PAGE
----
our system for at least a century, and have come a dozen magnetism and electricity as agents in our sidereal comet of 1844 he proves to be the same as that of 1678, systems, the mesmerists and phrenologists will / which has travelled into our system from the depths o?

infinite space, and been fixed among us centuries ago. form an alliance with the astrologer, and again It will revisit us in 1849.

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from magnified images formed on a screen by action, which lies in a higher region, so that their means of a seven-feet achromatic refractor. One centre (as seen in our water-spouts, which are of these spots, seen on the 29th March, 1837, nothing but small tornadoes) appears to retreat occupied an area of nearly five square minutes, observed during the obliteration of the solar spots,

upwards. Now, this agrees perfectly with what is equal to 3,780,000,000 square miles. “The black which appear as if filled in by the collapse of iheir centre of the spot of May 25, 1837, (not the tenth sides, the penumbra closing in upon the spot, and part of the preceding one,) would have allowed disappearing after it.” the globe of our earth to drop through it, leaving

We have been much disappointed at finding that a thousand miles clear of contact on all sides of Sir John Herschel either has not observed or has that tremendous gulf.” For such an amount of not described the extraordinary structure of the fully disturbance on the sun's atmosphere, what reason luminous disc of the sun, as we and others have can be assigned ? Sir John Herschel justly ob-repeatedly seen it through Sir James Soul's serves, that the heating power of the sun is the

great Achromatic ;-a structure which should cause of the great disturbances in our own atmos- have been more distinctly seen at the Cape than phere ; but as there is no such source of heat to in our climate. This structure of which, if we act upon the sun, we must seek for the cause recollect rightly, we have seen a beautiful drawing within the sun itself. Now, the spots are clearly made by Mr. Gwilt, resembles compressed curd, connected with the sun's rotation ; and it has been or white Almond soap, or a mass of asbestos fibres long known that they do not appear in the sun's lying in a quaquaversus direction, and compressed polar regions, but are confined to two zones, ex. into a solid mass. There can be no illusion in this tending, according to our author, to about 35 phenomenon :—It is seen by every person with degrees of N. and S. latitude, and separated by good vision, and on every part of the sun's lumian equatorial belt, on which spots are very seldom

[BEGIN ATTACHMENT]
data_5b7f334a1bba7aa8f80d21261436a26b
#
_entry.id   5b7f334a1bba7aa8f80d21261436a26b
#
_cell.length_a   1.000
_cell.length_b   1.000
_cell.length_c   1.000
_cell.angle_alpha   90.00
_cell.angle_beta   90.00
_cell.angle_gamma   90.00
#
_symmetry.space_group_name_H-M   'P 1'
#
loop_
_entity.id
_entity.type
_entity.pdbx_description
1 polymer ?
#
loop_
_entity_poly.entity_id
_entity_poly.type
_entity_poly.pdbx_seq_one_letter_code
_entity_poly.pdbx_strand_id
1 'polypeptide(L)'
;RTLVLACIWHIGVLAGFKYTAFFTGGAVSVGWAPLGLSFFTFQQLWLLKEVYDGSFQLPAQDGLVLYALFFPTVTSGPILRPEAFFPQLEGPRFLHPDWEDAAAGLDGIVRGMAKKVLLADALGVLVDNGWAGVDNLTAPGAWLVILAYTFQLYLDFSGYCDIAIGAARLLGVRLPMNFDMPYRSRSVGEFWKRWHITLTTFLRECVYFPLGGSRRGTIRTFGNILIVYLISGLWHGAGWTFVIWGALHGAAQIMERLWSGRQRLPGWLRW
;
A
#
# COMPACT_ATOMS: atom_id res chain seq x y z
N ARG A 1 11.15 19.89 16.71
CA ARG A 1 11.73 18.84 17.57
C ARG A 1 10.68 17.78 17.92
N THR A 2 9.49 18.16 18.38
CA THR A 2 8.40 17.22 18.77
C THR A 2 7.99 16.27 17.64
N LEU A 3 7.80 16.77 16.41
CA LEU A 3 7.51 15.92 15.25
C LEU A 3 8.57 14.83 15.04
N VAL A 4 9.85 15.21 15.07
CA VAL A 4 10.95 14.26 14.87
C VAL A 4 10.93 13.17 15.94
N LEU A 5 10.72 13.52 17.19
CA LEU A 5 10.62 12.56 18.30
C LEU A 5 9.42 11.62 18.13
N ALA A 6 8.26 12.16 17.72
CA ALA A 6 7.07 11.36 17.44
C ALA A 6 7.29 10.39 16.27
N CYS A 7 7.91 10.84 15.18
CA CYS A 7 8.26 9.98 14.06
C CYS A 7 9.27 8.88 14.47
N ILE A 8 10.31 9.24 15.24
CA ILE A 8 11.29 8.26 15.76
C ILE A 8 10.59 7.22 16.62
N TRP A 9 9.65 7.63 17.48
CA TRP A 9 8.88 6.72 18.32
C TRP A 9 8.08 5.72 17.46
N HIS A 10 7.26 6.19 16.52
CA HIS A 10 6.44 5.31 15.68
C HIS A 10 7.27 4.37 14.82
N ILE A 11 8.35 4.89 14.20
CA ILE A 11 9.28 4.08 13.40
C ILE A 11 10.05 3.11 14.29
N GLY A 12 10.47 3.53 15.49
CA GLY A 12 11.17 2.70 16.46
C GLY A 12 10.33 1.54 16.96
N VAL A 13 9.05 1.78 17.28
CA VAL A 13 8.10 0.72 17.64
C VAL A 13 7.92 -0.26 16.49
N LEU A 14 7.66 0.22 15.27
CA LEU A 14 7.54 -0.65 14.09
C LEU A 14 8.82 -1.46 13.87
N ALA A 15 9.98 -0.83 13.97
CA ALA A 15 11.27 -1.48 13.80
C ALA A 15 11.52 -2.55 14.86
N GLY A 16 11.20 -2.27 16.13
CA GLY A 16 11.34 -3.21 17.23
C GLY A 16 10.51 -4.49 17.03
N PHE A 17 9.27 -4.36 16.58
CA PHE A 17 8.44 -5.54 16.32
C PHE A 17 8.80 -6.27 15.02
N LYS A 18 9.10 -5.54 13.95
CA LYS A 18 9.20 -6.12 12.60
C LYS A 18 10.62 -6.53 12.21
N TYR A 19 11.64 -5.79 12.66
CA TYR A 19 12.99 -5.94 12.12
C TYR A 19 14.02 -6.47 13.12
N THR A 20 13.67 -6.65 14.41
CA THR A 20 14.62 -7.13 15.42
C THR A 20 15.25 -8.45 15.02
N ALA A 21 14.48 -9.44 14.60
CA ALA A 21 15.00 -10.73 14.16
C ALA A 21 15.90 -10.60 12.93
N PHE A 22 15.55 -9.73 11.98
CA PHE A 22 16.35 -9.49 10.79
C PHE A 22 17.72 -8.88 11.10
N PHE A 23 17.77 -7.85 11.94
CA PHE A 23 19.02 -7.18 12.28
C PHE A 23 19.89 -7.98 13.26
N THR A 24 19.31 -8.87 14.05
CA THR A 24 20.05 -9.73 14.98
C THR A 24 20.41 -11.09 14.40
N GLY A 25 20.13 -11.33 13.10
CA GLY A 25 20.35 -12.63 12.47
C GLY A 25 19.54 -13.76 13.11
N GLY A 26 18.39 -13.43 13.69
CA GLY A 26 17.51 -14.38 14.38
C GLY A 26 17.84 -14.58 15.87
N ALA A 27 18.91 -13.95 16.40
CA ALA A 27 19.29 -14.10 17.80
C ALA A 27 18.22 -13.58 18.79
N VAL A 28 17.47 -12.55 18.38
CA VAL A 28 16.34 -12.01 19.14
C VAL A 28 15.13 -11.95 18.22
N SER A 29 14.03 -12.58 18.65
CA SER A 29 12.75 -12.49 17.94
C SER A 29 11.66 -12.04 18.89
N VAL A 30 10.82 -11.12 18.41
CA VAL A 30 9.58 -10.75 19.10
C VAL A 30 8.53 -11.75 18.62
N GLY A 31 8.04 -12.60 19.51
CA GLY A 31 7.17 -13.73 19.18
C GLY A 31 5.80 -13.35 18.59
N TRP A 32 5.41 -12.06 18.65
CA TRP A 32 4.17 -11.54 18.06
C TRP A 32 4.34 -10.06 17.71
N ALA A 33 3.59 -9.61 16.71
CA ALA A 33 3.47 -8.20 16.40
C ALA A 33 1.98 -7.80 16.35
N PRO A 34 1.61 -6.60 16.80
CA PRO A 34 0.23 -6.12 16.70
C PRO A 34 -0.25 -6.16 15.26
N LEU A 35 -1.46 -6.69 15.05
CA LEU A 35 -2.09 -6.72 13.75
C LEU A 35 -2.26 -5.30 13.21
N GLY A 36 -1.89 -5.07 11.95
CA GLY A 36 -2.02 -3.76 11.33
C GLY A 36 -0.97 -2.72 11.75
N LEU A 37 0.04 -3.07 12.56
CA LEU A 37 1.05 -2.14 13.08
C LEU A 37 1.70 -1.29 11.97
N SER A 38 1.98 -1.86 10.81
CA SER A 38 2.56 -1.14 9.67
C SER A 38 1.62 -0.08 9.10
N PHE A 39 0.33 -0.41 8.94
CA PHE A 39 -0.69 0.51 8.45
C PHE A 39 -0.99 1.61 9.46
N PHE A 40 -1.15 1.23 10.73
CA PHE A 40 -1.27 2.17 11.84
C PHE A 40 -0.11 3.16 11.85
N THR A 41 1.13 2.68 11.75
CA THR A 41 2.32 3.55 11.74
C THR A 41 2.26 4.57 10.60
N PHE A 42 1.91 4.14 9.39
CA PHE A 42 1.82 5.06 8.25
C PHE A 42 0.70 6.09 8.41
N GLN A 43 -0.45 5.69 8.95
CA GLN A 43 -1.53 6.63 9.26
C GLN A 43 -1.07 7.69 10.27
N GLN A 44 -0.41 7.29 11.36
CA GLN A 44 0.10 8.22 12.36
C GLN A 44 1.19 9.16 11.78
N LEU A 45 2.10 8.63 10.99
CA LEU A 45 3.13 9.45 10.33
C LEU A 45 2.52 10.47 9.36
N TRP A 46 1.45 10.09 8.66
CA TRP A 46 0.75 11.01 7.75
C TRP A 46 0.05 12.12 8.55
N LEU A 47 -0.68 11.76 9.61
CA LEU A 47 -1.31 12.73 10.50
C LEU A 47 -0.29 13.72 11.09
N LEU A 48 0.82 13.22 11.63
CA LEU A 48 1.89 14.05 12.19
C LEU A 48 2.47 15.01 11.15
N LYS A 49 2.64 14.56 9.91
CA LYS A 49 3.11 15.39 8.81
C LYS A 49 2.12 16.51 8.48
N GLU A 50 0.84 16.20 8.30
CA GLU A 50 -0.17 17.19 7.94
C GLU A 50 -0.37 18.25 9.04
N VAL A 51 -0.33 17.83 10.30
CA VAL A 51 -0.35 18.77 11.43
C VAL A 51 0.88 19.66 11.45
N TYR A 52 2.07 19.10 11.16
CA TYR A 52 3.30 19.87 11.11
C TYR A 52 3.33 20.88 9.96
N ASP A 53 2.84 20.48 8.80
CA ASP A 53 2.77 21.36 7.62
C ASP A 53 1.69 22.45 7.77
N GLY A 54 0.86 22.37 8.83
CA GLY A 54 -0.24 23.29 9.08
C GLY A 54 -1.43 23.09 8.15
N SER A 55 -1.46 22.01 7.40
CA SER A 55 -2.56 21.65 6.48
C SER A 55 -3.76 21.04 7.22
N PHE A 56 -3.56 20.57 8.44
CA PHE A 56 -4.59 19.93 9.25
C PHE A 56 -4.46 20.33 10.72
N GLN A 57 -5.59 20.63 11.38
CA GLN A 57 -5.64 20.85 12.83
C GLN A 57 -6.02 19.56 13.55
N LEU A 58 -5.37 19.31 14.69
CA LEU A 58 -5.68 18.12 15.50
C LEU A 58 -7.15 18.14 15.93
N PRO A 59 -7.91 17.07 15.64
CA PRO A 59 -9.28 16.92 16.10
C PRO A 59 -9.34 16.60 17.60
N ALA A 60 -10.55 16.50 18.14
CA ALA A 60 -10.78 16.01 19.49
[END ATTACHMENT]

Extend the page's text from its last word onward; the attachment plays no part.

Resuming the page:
nous surface or envelope ; and we think affords found. Hence he considers the phenomenon of an ocular demonstration that that surface or the spots as due to circulatory movements, to and envelope is not a flame, but a soft solid, or thick from the sun's poles, in the fuids which cover its fluid maintained in an incandescent state by subsurface, modified by its rotation about its axis ; jacent heat, and capable of being disturbed by and he tries to find a probable cause for these differences of temperature, and broken up as we movements. Having observed a striking deficiency